The Appeal of Fulton Sheen

I like Pat McNamara’s look into the background of Ven. Fulton Sheen:

Growing up on an Illinois farm, a neighbor had told his father: “Newt, that oldest boy of yours, Fulton, will never be worth a damn. He’s always got his nose in a book.” Born May 8th, 1895, he was named Peter but called Fulton (his mother’s maiden name) throughout his life. From childhood, he knew two things: he hated farm life and he wanted to be a priest.

At St. Viator College in Bourbonnais, he joined the debating team. At one point, his coach said, “Sheen, you’re absolutely the worst speaker I ever heard. Do you know what’s wrong with you?” The young man replied, “I’m not natural.” Biographer Thomas Reeves notes, “It was a lesson he never forgot.”

Coming from a family where “you’ll never be worth a damn” was the morning antiphon, I’ve always had a soft spot for these sort of “prove ‘em wrong” stories, and Sheen’s background gave him a unique gift for speaking as an everyman, but with elegance. Read the whole thing.

Also writing about Sheen this week is Brandon Vogt, who calls Sheen the greatest Catholic evangelist of the twentieth century and then goes on to make his case for that claim — in doing so he includes a stirring story you’ll want to read.

I’ve heard people say that St. Paul or St. Isadore should be made patron of new media. But I think I’d go along with the idea that — should he ever be canonized (and that may happen sooner than you might think) — Fulton Sheen ought to be the guy.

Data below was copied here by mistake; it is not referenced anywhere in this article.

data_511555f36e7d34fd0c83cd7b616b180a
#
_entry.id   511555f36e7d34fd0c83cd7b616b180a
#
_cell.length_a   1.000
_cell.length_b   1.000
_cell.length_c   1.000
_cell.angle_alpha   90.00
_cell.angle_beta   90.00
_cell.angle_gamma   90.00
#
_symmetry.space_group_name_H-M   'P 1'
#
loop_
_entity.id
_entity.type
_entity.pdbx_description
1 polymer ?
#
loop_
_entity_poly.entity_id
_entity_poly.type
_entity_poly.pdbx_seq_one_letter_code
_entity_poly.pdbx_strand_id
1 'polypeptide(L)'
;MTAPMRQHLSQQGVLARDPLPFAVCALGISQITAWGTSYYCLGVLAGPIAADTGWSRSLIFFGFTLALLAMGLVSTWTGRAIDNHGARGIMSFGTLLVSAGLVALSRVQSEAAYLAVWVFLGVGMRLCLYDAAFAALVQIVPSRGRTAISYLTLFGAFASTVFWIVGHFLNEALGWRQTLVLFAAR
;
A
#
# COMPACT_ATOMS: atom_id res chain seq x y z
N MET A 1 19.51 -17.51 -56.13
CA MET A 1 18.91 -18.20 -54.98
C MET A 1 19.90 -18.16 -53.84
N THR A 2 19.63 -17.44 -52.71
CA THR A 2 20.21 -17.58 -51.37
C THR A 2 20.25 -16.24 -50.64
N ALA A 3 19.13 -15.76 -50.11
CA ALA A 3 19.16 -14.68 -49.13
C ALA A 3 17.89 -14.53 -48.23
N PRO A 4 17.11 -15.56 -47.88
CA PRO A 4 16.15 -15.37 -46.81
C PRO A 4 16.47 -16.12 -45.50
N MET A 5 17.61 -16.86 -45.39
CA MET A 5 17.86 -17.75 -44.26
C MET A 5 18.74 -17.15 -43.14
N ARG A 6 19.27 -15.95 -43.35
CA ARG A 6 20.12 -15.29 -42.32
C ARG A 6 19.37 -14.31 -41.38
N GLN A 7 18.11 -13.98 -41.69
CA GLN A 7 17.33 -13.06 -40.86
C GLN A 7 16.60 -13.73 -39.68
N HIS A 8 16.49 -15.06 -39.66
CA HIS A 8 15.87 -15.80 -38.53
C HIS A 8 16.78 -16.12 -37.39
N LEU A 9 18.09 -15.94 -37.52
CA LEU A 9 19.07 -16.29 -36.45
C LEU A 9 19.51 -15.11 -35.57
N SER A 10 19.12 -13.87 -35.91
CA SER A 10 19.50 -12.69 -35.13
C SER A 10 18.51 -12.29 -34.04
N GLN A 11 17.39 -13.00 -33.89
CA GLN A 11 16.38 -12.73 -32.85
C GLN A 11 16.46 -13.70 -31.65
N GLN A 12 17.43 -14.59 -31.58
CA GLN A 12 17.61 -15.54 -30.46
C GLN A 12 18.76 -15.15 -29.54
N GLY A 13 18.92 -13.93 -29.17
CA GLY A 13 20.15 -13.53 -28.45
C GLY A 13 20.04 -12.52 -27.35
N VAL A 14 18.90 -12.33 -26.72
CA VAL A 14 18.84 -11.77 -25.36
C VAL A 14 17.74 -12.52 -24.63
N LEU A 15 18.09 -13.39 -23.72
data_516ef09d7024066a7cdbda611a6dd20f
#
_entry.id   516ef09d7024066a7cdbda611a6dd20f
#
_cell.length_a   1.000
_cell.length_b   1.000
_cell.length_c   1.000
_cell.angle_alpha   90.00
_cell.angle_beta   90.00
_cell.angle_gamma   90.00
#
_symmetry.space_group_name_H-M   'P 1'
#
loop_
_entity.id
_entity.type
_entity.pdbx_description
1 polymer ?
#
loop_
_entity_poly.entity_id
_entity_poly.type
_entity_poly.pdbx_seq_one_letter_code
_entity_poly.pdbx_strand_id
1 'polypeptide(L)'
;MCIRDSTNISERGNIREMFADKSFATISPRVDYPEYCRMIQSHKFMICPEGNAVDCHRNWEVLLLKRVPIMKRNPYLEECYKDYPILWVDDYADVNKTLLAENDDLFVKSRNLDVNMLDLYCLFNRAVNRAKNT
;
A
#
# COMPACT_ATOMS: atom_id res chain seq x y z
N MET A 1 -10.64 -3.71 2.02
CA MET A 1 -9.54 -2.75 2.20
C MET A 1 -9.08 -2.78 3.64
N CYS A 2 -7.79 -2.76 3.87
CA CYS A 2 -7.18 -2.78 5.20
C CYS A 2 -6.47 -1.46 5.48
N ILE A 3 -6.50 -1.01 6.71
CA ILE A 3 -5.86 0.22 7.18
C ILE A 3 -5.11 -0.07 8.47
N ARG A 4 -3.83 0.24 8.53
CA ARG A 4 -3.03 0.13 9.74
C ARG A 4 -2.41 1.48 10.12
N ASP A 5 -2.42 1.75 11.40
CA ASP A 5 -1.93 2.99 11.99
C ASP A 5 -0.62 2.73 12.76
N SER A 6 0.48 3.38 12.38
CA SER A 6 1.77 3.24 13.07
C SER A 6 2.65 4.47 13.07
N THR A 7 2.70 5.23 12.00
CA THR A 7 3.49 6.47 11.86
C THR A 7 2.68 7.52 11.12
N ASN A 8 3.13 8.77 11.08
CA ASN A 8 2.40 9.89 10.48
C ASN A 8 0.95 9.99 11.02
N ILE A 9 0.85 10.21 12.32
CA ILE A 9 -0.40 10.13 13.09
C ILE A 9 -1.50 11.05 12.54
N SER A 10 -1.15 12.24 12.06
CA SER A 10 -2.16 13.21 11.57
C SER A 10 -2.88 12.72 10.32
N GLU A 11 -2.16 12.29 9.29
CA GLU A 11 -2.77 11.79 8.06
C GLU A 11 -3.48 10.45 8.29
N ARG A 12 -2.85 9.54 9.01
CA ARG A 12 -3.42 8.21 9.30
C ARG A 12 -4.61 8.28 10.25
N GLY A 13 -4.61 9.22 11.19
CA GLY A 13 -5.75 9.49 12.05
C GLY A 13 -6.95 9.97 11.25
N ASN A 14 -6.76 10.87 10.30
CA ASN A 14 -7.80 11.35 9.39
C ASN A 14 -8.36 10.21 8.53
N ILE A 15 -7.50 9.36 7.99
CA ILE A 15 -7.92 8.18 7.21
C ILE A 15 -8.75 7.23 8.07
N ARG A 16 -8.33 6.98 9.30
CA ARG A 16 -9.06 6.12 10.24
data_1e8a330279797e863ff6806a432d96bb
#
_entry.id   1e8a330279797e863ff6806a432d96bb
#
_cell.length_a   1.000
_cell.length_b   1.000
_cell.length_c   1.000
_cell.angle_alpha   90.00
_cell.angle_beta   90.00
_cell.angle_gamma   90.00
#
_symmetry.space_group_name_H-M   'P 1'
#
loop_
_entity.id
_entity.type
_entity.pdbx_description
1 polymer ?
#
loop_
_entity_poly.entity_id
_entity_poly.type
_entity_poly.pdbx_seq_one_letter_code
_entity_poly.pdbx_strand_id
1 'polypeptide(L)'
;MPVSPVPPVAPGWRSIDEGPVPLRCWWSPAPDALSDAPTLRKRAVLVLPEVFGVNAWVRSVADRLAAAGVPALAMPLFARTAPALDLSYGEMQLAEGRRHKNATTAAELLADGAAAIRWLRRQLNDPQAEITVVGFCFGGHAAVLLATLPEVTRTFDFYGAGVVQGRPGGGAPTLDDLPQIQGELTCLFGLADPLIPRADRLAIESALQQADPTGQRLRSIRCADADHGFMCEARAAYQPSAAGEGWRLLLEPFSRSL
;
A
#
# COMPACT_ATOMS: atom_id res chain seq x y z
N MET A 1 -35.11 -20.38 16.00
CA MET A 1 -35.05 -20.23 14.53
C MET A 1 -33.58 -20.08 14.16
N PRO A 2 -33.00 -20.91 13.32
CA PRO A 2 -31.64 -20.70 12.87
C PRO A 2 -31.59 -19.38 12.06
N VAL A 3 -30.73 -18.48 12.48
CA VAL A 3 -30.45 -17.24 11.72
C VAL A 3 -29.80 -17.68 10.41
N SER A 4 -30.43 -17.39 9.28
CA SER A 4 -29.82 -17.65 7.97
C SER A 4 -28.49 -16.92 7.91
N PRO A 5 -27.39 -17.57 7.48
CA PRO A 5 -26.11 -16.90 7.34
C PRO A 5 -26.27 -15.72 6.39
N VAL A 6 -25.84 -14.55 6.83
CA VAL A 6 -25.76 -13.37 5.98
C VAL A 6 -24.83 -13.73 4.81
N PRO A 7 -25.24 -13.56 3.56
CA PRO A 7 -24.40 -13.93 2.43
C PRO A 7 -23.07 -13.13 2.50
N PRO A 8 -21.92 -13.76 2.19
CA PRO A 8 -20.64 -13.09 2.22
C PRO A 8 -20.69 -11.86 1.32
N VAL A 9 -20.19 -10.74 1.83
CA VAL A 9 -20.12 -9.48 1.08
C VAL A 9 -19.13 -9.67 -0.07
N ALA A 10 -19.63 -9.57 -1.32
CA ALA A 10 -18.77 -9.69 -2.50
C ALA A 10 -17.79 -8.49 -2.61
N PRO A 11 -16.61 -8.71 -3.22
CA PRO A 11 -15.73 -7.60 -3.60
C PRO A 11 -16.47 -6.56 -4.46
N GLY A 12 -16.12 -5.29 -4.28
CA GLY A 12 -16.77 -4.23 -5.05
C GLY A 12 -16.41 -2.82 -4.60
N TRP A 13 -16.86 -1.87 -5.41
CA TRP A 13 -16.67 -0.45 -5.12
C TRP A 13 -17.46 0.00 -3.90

In fact, I’ll whisper up a little prayer
, right now, as I’m having a challenging day and am not, of course, being as Christ-like as I should be. Venerable Fulton Sheen, pray for all of us working in new media, that our hearts might grow in understanding and our minds become like Christ’s.

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  • John

    I would agree with you. Fulton Sheen should be the patron of new media. He should also be the patron of public speakers, broadcasters and commedians. He spoke with authority, clarity, and maybe most importantly with authenticity. He clearly communicated the truth, and you could tell that he spoke with his heart, that he believed and lived the truth he was teaching. That is why I think he was so successful.

  • Randy

    I think St Maximilian Kolbe would be a good choice. He embraced the new media of his day. So did St Francis de Sales. Lots of choices. Really having one patron saint of something is so limiting.

  • Bill M.

    A number of his talks from his TV show are available on YouTube, and they are as relevant (and more urgently needed) today as they were 50 years ago.

  • Ted Seeber

    Cardinal Dolan is quickly filling Fulton Sheen’s pointy shoes.

  • Mark

    Love Bishop Sheen. Was looking long and hard the same way at Fr Corapi until he self destructed. Very sad. Anyone know what he is doing now?

  • john

    He should be patron saint of the miraculously cleaned blackboard.

    As a kid, that’s all I remembered about his show, and I was impressed.

  • Mike

    To Mark-
    Google brought this site up- This may or may not be of use to you.
    It was written back in 01/2012 and people are still making comments.

  • Hal

    Just a note on the post: “A farm in Illinois”. I finally figured it was El Paso, on US 51. Turns out, I went through there a few times as a child. To those who have lived in a state, location is interesting. Farms are very different from south to north in Illinois.